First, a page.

On a typical afternoon, the three kids downstairs, aged 2, 4 and 5 and their two companions, both 5, who stay here after school, come running up to us yelling “Baby Theo; Baby Theo!” like he’s the second coming. We laugh that he’ll be 75, and they’ll still call him Baby Theo.
When one of the girls, aged 5, asked me out of the blue where Baby Theo’s “real parents lived,” I was taken off guard. I felt the need to respond quickly but before I said anything, questions flipped through my head: “What exactly is she asking?” “ Am I going to have to explain the birds and the bees right here on the sidewalk?” “Does she understand how this adoption happened? “What have her parents told her about this and other adoptions?”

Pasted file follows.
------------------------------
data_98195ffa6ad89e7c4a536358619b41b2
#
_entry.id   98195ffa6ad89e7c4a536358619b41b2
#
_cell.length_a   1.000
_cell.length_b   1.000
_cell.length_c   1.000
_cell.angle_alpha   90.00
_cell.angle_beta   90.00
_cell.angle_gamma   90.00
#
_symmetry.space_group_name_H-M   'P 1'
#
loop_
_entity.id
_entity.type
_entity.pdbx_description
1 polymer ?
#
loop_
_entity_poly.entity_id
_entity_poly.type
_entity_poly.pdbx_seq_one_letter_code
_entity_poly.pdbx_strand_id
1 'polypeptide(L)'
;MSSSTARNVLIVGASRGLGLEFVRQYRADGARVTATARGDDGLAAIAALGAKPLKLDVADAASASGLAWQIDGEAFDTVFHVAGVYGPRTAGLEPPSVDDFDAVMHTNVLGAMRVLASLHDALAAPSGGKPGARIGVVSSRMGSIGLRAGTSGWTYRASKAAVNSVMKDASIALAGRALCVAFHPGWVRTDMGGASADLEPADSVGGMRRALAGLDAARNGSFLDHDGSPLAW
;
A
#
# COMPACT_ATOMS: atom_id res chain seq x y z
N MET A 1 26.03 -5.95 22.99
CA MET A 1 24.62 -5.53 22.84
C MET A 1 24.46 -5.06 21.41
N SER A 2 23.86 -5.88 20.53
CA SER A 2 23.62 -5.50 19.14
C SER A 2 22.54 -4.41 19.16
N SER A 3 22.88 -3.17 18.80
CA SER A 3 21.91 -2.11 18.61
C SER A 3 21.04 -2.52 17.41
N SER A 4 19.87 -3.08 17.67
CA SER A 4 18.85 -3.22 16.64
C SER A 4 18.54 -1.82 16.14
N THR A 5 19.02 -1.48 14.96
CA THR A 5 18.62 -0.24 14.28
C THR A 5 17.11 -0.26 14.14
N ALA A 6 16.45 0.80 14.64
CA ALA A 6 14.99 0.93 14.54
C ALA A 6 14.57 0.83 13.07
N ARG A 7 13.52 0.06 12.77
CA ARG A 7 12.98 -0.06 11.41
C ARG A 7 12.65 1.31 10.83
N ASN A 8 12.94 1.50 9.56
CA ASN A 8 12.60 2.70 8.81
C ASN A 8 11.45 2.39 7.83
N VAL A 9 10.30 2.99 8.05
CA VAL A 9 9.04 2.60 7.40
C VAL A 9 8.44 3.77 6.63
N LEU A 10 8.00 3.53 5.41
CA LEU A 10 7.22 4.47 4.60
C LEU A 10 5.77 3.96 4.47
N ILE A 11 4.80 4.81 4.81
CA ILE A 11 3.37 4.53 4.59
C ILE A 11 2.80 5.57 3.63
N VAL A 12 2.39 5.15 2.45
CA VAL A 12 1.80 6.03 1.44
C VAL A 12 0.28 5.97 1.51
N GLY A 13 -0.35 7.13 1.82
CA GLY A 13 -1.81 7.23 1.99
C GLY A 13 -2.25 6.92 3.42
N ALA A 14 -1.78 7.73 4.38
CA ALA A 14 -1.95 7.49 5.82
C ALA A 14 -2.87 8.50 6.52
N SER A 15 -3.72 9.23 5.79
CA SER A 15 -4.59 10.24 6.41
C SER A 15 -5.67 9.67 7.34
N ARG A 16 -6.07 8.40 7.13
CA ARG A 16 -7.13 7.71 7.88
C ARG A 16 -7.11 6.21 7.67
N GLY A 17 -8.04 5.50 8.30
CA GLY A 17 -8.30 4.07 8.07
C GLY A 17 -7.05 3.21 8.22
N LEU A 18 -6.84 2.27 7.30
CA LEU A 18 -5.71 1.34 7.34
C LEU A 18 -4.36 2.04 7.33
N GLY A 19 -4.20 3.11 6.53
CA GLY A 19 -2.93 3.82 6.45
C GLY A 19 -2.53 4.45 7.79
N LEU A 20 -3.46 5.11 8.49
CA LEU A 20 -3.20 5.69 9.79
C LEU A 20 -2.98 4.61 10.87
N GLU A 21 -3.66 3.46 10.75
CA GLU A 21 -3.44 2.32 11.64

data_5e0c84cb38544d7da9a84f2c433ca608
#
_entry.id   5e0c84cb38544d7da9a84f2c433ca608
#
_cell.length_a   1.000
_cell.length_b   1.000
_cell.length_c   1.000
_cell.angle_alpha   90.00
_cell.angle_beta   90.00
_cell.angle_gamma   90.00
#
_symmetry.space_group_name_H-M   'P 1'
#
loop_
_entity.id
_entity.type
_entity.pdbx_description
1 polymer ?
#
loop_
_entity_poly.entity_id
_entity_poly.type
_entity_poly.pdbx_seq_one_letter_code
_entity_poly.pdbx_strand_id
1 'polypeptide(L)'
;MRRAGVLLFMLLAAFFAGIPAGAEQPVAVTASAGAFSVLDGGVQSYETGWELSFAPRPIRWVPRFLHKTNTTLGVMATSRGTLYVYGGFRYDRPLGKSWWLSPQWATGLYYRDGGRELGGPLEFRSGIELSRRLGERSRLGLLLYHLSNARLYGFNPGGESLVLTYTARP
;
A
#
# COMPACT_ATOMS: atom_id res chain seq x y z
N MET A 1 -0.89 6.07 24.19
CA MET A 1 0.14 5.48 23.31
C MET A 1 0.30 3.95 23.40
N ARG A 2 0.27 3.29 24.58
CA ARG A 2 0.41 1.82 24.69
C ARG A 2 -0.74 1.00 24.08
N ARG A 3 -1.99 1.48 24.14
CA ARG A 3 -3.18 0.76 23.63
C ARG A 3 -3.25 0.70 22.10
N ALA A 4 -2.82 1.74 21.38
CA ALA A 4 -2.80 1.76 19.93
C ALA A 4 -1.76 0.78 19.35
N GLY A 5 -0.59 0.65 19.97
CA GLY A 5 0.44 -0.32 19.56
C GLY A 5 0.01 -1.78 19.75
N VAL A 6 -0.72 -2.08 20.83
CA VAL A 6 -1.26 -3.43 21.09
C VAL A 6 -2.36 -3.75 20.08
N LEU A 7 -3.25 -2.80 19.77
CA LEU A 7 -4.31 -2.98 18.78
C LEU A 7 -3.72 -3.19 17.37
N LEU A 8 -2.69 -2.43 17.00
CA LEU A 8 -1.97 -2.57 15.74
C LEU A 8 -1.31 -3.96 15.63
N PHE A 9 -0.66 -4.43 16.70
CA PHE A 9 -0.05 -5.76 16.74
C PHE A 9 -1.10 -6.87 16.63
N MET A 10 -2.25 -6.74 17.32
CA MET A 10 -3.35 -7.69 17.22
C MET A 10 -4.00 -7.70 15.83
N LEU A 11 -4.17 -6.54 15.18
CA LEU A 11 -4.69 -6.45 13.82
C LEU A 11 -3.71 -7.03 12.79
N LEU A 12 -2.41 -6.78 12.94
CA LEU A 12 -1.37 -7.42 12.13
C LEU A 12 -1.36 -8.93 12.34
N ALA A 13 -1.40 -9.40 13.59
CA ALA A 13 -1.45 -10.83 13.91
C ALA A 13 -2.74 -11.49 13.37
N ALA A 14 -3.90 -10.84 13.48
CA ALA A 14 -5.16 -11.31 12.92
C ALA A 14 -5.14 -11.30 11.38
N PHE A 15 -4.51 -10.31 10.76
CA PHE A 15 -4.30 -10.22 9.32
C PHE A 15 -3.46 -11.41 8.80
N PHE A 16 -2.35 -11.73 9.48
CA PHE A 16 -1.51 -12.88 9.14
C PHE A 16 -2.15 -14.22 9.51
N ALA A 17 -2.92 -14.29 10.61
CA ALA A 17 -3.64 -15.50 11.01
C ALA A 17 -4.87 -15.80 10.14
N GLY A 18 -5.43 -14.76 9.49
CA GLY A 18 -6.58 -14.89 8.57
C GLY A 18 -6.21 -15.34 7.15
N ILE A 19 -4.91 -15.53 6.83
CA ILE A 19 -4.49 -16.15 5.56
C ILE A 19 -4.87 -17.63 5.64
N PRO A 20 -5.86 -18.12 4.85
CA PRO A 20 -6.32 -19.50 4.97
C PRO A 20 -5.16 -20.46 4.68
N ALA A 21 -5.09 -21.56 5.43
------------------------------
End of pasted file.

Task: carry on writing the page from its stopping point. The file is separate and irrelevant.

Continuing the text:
Well, I blurted, “We are his real parents, but his ‘birthparents’ live in another town.” I looked at her expectantly, waiting for her to ask for further explanation. But none came. She said “Oh,” and then scampered off to play hopscotch with the others.
I posted this response on another adoption blog and got an earful from a mother who said I was confusing the girl and his birthparents were his real parents and who the heck was I to lay claim to “realness.” A number of others responded in my defense.
I thought about it. In retrospect, I wish I’d said, “We are his parents” and avoided the “real.” His birthmom is real. She gave birth to him. His birthdad is real. They care about him, think about him and made the painful, grownup decision to place him with parents who were ready to raise a child. His birth grandparents are real. They have us all over for visits. They give him gifts at every turn. They treat all of us like family. We are also real. We feed our baby, clothe him, walk him, rock him, play with him, run after him, keep him out of danger, teach him, care for him and love him just like we will every day until he we die. We adore and love him.
We are all very real.